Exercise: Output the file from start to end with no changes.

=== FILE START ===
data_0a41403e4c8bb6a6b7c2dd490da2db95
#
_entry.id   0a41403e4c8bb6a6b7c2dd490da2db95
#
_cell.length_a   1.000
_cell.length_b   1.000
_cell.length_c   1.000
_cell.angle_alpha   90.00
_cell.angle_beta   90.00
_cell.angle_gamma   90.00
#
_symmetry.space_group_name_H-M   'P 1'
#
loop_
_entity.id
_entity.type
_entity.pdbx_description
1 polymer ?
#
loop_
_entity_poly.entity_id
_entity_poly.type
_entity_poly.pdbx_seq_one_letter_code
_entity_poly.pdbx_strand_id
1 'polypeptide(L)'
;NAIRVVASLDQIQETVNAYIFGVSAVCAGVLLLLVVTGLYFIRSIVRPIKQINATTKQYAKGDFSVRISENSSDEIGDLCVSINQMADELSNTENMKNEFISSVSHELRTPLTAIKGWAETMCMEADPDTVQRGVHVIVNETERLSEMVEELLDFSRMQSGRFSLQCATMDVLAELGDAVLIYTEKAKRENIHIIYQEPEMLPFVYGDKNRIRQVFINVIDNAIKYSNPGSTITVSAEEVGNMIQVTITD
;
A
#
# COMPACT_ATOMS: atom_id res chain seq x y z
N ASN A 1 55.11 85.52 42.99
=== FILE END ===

data_0a41403e4c8bb6a6b7c2dd490da2db95
#
_entry.id   0a41403e4c8bb6a6b7c2dd490da2db95
#
_cell.length_a   1.000
_cell.length_b   1.000
_cell.length_c   1.000
_cell.angle_alpha   90.00
_cell.angle_beta   90.00
_cell.angle_gamma   90.00
#
_symmetry.space_group_name_H-M   'P 1'
#
loop_
_entity.id
_entity.type
_entity.pdbx_description
1 polymer ?
#
loop_
_entity_poly.entity_id
_entity_poly.type
_entity_poly.pdbx_seq_one_letter_code
_entity_poly.pdbx_strand_id
1 'polypeptide(L)'
;NAIRVVASLDQIQETVNAYIFGVSAVCAGVLLLLVVTGLYFIRSIVRPIKQINATTKQYAKGDFSVRISENSSDEIGDLCVSINQMADELSNTENMKNEFISSVSHELRTPLTAIKGWAETMCMEADPDTVQRGVHVIVNETERLSEMVEELLDFSRMQSGRFSLQCATMDVLAELGDAVLIYTEKAKRENIHIIYQEPEMLPFVYGDKNRIRQVFINVIDNAIKYSNPGSTITVSAEEVGNMIQVTITD
;
A
#
# COMPACT_ATOMS: atom_id res chain seq x y z
N ASN A 1 55.11 85.52 42.99